Sector shuts out external consultants in era of austerity

But cutbacks at a minority of institutions may mask overall spending increase. David Matthews reports

四月 5, 2012

Credit: Getty
On the outside, looking in? Funding seems to be lessening for external consultants, although some may find a way back in

Universities have cut back their spending on external consultants and are planning to slash the amount they spend next year by nearly a third, according to analysis by Times Higher Education.

In 2010-11, institutions spent an average of £1.22 million on consultants, which will fall to £838,000 in 2011-12, according to those who provided details of future budgets.

Average spending also declined over the previous two years, from £1.5 million in 2008-09 to £1.38 million in 2009-10, in a period when overall sector income was increasing.

Freedom of information requests were sent by THE to 131 institutions, asking them to break down their spending on "external consultants" over the past three years and for the next two. A total of 75 provided data on past expenditure, and 28 for planned spending in the current academic year, 2011-12.

Although there was some variation in what institutions classed as "external consultants" - the figures included architects, lawyers, head-hunters and management consultants - most respondents are planning to cut or stabilise their spending (see box).

The picture for the past two years was more complex, with more institutions increasing their expenditure over time than shrinking it, suggesting that the sustained drop in average spending is a result of big falls at a minority of universities.

Paul Temple, reader in higher education management at the Institute of Education, said the results might reflect "a call from [finance directors] to cut non-essential spending in a period of financial uncertainty".

Although the data provided by universities were not detailed enough to illustrate trends in the type of consultants employed, there is anecdotal evidence that some institutions are turning to outside experts as they gear up for the new marketised system.

The University of Exeter, for example, spent £166,319 on marketing in 2010-11, compared with nothing in the previous two years.

In the same year, Lancaster University spent £291,600 on management consultancy, efficiency reviews and "process improvement", a four-fold increase on the previous year.

The School of African and Oriental Studies, University of London, paid £52,500 for a "perceptions audit for brand review", while Roehampton University spent £69,200 with pricing consultants Simon-Kucher & Partners.

One vice-chancellor, commenting anonymously, said they "really try not to use consultants if possible", while another said that their institution "rarely" used external consultants for higher-education policy matters.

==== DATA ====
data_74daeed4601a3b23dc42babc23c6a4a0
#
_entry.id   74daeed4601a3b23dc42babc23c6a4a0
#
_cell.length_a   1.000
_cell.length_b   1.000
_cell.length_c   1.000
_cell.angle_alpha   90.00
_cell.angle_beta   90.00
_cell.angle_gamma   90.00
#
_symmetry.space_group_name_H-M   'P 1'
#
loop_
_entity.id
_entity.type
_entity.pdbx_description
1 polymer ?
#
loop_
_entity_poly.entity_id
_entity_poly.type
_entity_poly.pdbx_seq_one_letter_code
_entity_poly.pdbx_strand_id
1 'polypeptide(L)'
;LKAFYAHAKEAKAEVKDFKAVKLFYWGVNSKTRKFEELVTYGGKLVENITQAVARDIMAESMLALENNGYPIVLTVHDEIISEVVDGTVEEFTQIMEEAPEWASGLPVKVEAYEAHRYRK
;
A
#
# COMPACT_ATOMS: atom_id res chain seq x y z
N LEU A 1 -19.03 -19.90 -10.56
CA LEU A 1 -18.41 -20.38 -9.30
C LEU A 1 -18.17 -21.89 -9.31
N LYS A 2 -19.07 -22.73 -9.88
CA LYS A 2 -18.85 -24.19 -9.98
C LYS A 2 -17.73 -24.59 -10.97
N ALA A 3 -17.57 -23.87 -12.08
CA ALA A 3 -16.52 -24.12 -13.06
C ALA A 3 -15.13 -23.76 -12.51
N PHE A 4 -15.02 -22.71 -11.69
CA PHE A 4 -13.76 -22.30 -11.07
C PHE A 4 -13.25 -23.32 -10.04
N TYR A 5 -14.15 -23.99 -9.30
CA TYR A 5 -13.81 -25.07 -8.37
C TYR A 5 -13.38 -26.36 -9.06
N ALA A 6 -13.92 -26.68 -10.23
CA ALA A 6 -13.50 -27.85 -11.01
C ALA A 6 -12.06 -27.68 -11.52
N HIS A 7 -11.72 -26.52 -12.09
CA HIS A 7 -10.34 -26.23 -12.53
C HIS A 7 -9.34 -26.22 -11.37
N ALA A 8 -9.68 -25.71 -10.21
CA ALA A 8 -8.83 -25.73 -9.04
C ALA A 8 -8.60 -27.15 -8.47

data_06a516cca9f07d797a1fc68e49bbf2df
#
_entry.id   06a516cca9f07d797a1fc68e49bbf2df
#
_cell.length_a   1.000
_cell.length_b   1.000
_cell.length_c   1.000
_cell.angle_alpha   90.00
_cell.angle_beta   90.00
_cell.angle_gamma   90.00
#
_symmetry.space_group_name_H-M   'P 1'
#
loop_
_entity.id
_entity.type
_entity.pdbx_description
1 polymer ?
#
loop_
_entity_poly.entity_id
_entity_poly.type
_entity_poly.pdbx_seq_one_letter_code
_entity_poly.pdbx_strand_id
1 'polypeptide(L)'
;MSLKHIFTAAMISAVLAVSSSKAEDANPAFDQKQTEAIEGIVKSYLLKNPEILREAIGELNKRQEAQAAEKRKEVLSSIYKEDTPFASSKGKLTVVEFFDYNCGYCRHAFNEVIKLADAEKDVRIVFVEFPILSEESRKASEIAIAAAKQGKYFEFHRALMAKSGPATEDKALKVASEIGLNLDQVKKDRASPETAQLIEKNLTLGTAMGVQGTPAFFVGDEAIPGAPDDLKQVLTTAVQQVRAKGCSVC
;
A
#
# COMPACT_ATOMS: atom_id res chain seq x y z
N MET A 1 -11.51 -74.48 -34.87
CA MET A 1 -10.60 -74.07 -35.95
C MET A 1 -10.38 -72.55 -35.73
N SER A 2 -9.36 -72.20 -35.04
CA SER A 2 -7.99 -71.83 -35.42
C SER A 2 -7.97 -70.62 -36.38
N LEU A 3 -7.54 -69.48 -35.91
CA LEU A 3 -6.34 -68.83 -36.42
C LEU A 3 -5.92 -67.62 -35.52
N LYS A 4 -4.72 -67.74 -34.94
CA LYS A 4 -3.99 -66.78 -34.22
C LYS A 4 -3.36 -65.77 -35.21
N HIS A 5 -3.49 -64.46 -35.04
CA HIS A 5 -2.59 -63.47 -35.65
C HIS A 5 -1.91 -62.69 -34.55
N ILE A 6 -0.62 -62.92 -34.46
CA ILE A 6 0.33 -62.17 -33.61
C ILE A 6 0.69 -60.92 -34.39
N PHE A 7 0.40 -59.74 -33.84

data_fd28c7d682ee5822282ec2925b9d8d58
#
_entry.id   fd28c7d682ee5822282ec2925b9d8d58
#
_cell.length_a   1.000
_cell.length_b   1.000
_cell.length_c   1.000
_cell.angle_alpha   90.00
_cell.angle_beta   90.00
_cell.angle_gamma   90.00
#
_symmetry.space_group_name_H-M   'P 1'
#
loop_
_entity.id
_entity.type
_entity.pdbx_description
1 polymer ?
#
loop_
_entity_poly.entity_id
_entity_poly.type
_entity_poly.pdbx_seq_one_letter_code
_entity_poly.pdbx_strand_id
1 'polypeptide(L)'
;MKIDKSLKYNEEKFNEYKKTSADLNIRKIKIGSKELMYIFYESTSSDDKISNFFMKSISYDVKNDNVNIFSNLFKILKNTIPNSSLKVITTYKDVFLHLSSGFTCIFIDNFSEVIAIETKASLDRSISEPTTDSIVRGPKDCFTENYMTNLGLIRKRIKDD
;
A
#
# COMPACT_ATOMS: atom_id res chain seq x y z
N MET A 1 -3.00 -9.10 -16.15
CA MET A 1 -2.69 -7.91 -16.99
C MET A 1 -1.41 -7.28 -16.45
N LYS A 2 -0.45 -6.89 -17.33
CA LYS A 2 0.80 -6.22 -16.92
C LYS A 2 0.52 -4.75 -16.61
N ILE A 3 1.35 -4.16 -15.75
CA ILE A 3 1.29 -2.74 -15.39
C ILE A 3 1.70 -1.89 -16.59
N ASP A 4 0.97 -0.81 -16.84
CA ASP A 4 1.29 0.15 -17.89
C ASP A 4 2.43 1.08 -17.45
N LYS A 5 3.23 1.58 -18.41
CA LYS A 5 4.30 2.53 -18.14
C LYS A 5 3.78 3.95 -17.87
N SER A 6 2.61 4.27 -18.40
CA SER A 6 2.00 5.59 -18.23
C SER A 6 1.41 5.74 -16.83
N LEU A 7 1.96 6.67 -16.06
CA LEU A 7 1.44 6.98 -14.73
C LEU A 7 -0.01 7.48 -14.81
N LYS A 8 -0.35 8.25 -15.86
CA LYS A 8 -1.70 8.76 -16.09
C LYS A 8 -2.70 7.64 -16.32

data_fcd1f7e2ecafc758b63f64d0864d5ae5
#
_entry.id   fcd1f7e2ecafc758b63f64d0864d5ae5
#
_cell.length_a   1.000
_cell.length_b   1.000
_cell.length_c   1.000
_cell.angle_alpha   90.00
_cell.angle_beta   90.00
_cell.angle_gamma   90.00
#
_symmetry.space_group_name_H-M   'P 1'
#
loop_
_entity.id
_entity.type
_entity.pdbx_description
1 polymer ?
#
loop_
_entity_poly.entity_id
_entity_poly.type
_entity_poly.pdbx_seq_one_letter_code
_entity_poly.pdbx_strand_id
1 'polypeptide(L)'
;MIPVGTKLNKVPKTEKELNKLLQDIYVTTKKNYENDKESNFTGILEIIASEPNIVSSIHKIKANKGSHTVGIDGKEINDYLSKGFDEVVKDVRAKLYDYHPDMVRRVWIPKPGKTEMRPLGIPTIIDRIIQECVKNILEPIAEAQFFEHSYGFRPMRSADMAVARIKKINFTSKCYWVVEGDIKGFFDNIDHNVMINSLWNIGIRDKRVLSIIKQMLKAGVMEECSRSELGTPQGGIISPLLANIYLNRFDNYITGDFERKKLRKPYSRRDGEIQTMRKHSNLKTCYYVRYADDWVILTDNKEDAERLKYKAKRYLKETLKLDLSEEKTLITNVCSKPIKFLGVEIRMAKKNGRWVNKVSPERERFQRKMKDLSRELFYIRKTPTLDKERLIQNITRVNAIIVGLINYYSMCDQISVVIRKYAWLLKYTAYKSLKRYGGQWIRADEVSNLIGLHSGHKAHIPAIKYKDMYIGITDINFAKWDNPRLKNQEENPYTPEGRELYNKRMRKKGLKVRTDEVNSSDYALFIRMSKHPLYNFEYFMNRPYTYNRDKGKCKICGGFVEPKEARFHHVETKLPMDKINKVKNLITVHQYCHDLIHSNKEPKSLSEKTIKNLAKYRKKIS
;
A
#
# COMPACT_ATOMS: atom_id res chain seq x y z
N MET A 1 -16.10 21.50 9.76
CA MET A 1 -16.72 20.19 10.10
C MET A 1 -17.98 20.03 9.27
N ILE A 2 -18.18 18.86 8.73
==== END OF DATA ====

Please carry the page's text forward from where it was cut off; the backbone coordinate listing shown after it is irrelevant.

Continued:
The sums spent overall varied significantly between institutions. Birmingham City University claimed it had spent nothing on external consultants during the past three years, whereas the University of Wolverhampton spent £8.7 million, the biggest proportion of overall expenditure (5.3 per cent) of any university.

Roger Brown, professor of higher education policy at Liverpool Hope University, said he did not believe the figures suggested a recent fall in spending on consultants, claiming that the trend was "pretty clear" the other way. Over the past decade, he said, universities had increased outlay on capital projects and outsourced many of their functions, so creating "more work for consultants".

Professor Brown said he doubted any fall in consultancy spending was down to the drying-up of capital funding, because major building projects had life cycles of five years or more and the first university funding cuts were announced only in 2009.

Julie Mercer, partner and head of education at Deloitte, said that "engaging external expertise to help change your business can deliver real value when done well". But she said it was "critical" for universities to "clearly articulate the questions they are asking" and to have a "well-defined vision of what benefits they are trying to achieve".

The THE survey also highlighted huge variations in how universities processed FoI requests, with 41 institutions failing to respond despite their obligation to do so.

Among those that claimed that the cost of providing the information would be too high were University College London, Durham University and Manchester Metropolitan University. The University of Derby asked THE to pay a fee of £24,300 to cover the costs of working out how much it had spent on consultants.


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